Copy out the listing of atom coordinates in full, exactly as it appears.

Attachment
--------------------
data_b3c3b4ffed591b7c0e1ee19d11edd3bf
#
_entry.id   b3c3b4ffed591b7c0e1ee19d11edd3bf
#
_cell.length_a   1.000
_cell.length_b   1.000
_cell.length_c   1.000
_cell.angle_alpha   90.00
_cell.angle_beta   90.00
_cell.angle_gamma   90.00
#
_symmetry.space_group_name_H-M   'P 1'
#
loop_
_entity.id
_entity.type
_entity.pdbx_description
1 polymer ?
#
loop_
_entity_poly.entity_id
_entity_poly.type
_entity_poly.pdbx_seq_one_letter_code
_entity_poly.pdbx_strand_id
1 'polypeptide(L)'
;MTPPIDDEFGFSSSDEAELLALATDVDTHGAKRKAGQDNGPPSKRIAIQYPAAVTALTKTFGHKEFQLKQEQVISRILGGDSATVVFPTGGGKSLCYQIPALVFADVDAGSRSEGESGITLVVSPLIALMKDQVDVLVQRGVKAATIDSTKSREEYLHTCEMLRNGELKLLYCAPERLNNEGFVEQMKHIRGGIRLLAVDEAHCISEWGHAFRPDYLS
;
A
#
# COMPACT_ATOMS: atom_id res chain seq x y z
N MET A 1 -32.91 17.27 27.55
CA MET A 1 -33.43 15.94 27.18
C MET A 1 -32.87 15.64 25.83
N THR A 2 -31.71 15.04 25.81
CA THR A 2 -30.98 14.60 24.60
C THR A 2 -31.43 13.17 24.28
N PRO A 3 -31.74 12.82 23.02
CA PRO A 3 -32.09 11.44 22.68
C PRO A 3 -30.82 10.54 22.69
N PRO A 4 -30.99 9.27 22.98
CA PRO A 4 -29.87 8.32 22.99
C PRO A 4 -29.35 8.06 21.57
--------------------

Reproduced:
data_b3c3b4ffed591b7c0e1ee19d11edd3bf
#
_entry.id   b3c3b4ffed591b7c0e1ee19d11edd3bf
#
_cell.length_a   1.000
_cell.length_b   1.000
_cell.length_c   1.000
_cell.angle_alpha   90.00
_cell.angle_beta   90.00
_cell.angle_gamma   90.00
#
_symmetry.space_group_name_H-M   'P 1'
#
loop_
_entity.id
_entity.type
_entity.pdbx_description
1 polymer ?
#
loop_
_entity_poly.entity_id
_entity_poly.type
_entity_poly.pdbx_seq_one_letter_code
_entity_poly.pdbx_strand_id
1 'polypeptide(L)'
;MTPPIDDEFGFSSSDEAELLALATDVDTHGAKRKAGQDNGPPSKRIAIQYPAAVTALTKTFGHKEFQLKQEQVISRILGGDSATVVFPTGGGKSLCYQIPALVFADVDAGSRSEGESGITLVVSPLIALMKDQVDVLVQRGVKAATIDSTKSREEYLHTCEMLRNGELKLLYCAPERLNNEGFVEQMKHIRGGIRLLAVDEAHCISEWGHAFRPDYLS
;
A
#
# COMPACT_ATOMS: atom_id res chain seq x y z
N MET A 1 -32.91 17.27 27.55
CA MET A 1 -33.43 15.94 27.18
C MET A 1 -32.87 15.64 25.83
N THR A 2 -31.71 15.04 25.81
CA THR A 2 -30.98 14.60 24.60
C THR A 2 -31.43 13.17 24.28
N PRO A 3 -31.74 12.82 23.02
CA PRO A 3 -32.09 11.44 22.68
C PRO A 3 -30.82 10.54 22.69
N PRO A 4 -30.99 9.27 22.98
CA PRO A 4 -29.87 8.32 22.99
C PRO A 4 -29.35 8.06 21.57